Construction of a new six-station dialysis unit at the Glace Bay Hospital is expected to begin this spring. Government has approved funding for construction and a request for proposals will be issued next month. “Dialysis treatment is hard on patients and their families, with multiple trips to the hospital,” said Business Minister Geoff MacLellan, on behalf of Health and Wellness Minister Randy Delorey. “This new unit will help ease the burden by allowing patients to get their treatment closer to home. It is a welcome addition to the Glace Bay Hospital and those who rely on dialysis.” Dialysis patients now travel to the Cape Breton Regional Hospital in Sydney for treatment. About 24 patients from the Glace Bay area are expected to use the new unit. Funding for part of the project will come from the estate of the late Thomas Peach of Glace Bay who left $1.9 million with the intent of helping establish dialysis services in the community. “This new unit reinforces our ongoing commitment to enhance access and provide quality care to our patients,” said Dr. Tom Hewlett, nephrology medical lead for Cape Breton. “The unit will also help improve the quality of life for many patients in the Glace Bay area. Being able to provide service closer to their community will make a huge difference in the lives of local renal patients and their families.” Government has also approved funding for the design phase to expand the dialysis units at the Halifax Infirmary and the Dartmouth General Hospital. Six dialysis stations will be added at each hospital. When complete, there will be 15 stations at the Dartmouth General Hospital and 18 at the Halifax Infirmary, in addition to the 34 stations in the Dickson Building at the Victoria General site of the QEII Health Sciences Centre. Projects to build new or expand existing dialysis units are underway at six hospitals across Nova Scotia. Construction of a new 12-station dialysis unit at the Valley Regional Hospital in Kentville is underway and is expected to be completed by next winter. Construction of a new six-station dialysis unit at the Digby General Hospital has started and is expected to be completed by spring 2020. A new 12-station dialysis unit is also being added to the South Shore Regional Hospital in Bridgewater as part of a larger redevelopment project. This project is now in the design phase.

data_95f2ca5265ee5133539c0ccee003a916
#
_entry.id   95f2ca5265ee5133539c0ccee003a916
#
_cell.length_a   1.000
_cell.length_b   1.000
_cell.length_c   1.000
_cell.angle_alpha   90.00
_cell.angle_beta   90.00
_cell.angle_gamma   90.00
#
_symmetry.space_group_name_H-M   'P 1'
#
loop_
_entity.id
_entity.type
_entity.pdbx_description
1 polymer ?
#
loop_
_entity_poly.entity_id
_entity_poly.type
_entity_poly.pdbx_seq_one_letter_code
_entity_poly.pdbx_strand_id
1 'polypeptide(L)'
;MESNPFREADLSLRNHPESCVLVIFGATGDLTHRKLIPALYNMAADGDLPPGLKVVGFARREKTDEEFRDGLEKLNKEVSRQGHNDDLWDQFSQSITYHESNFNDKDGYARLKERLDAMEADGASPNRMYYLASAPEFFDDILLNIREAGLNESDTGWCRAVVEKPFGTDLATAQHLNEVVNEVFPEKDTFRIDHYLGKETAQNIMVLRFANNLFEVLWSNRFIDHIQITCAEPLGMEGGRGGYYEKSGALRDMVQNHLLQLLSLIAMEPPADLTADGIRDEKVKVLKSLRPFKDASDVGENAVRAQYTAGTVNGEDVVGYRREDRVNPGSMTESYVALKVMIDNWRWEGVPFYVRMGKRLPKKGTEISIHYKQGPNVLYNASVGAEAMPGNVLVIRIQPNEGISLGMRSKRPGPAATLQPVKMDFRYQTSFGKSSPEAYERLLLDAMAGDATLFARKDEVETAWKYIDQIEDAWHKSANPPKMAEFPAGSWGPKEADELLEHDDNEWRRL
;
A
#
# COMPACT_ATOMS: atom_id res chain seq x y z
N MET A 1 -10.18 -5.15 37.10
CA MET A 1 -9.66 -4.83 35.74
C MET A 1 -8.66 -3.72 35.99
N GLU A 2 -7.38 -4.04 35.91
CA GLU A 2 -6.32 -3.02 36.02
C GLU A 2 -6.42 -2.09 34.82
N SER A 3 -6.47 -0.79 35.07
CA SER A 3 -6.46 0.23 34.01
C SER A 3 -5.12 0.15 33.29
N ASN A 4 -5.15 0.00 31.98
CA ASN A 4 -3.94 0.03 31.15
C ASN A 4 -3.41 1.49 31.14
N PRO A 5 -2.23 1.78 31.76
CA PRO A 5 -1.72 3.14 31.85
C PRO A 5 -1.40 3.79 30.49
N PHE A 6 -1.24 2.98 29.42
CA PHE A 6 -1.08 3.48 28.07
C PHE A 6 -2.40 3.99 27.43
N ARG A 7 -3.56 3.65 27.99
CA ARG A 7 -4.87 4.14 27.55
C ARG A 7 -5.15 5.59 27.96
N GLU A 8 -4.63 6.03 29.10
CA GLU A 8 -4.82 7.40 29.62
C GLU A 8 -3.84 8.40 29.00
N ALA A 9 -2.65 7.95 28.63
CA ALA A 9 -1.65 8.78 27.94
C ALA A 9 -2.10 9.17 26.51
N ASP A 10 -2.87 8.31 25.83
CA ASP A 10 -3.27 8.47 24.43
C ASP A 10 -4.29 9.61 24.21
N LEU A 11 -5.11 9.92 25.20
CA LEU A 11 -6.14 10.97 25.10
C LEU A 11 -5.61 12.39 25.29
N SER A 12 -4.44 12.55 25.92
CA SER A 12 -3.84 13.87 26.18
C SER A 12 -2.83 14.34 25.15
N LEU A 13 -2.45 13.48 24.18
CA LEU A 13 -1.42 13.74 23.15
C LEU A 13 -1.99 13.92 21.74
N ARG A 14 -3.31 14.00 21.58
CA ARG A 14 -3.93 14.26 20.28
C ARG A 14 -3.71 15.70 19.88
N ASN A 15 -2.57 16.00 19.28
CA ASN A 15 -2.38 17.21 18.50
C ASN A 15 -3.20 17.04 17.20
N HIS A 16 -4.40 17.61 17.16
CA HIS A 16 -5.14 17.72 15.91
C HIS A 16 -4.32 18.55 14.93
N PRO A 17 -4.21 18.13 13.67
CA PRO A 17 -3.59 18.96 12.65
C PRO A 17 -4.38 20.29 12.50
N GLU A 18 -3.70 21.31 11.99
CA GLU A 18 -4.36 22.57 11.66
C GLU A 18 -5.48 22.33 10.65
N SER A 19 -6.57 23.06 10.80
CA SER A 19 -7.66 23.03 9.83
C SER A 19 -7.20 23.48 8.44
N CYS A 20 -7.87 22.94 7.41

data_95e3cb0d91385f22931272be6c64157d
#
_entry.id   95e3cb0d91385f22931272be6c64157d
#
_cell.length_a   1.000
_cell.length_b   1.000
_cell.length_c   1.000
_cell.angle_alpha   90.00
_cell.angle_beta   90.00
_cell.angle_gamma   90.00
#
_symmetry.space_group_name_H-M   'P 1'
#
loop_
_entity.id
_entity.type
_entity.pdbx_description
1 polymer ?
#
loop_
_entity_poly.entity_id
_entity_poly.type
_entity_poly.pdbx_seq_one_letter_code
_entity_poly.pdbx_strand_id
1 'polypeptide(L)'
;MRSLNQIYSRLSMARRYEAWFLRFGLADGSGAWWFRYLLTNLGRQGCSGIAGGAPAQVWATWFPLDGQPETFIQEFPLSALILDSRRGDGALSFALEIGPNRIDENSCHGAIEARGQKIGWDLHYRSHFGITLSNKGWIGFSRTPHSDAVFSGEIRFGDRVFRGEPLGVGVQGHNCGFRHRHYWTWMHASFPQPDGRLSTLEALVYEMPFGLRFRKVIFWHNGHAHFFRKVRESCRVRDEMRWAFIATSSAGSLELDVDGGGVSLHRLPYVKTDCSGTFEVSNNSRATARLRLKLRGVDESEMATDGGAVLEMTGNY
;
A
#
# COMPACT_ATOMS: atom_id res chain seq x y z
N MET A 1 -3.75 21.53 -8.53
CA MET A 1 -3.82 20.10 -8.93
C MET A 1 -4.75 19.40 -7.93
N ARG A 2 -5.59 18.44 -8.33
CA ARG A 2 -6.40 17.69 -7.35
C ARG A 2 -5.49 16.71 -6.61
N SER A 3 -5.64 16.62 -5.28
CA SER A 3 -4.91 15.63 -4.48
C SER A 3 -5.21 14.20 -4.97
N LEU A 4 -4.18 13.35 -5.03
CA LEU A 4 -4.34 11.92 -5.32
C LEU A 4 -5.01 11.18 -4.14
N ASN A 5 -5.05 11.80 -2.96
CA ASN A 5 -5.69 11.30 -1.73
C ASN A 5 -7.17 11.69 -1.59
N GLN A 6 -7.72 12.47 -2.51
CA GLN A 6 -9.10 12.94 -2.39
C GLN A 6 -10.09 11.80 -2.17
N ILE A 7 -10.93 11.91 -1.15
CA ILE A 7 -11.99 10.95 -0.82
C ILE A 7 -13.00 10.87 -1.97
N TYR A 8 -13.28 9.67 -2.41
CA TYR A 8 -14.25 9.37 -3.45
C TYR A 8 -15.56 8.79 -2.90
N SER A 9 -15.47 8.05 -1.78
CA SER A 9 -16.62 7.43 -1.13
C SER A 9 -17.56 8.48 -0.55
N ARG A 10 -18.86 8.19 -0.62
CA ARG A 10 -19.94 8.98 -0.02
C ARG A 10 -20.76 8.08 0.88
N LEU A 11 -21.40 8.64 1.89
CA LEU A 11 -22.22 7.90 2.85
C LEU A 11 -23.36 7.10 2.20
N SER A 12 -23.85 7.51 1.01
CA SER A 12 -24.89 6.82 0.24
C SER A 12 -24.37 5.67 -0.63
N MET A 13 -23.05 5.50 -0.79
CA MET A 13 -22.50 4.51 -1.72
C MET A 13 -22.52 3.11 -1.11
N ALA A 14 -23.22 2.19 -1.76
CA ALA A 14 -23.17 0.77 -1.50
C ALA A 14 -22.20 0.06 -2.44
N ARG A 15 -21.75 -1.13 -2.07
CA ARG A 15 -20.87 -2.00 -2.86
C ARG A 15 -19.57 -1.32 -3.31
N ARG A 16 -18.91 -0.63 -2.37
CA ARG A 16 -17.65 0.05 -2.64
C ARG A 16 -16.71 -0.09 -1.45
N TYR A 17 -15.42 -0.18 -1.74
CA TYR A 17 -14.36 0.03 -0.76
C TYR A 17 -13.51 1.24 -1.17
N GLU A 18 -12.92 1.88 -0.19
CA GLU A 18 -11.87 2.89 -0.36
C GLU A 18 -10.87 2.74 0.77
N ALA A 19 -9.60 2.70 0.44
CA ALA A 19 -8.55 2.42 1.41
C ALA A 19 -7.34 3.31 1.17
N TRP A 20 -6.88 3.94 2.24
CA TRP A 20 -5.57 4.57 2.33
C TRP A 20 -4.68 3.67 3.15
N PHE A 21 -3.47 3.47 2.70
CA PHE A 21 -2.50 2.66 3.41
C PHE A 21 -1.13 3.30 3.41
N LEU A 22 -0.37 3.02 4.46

Abitibi Geophysics has added the ARMIT 3 probe to its range of products and services. Exploration mining companies can now more effectively identify drill targets and reduce operating costs. The product launch is taking place in Toronto during the 2018 Annual Prospectors & Developers Association of Canada (PDAC) Conference.“At Abitibi Geophysics, research and development are major reasons why the company has been so successful. The ARMIT 3 is a unique probe that simultaneously measures the B and dB/dt fields so you can detect a wide range of conductors. The probe is easy to use, sturdy, fast, light and stable and it delivers quality data without the use of a dewar. The ARMIT 3 has an extremely low noise envelope so it is much easier to identify drill targets and therefore reduce your operating costs. It is, without a doubt, a wise investment your mining exploration team can make.”“Abitibi Geophysics is very proud to present the ARMIT 3. This innovative and high-performance methodology will greatly increase the effectiveness of your surveys,” said Pierre Bérubé at Abitibi Geophysics. Compared to ARMIT 2, it has a sensitivity increase of 25%, is a more stable probe, has an improved signal-to-noise sensor, and allows users to explore deeper.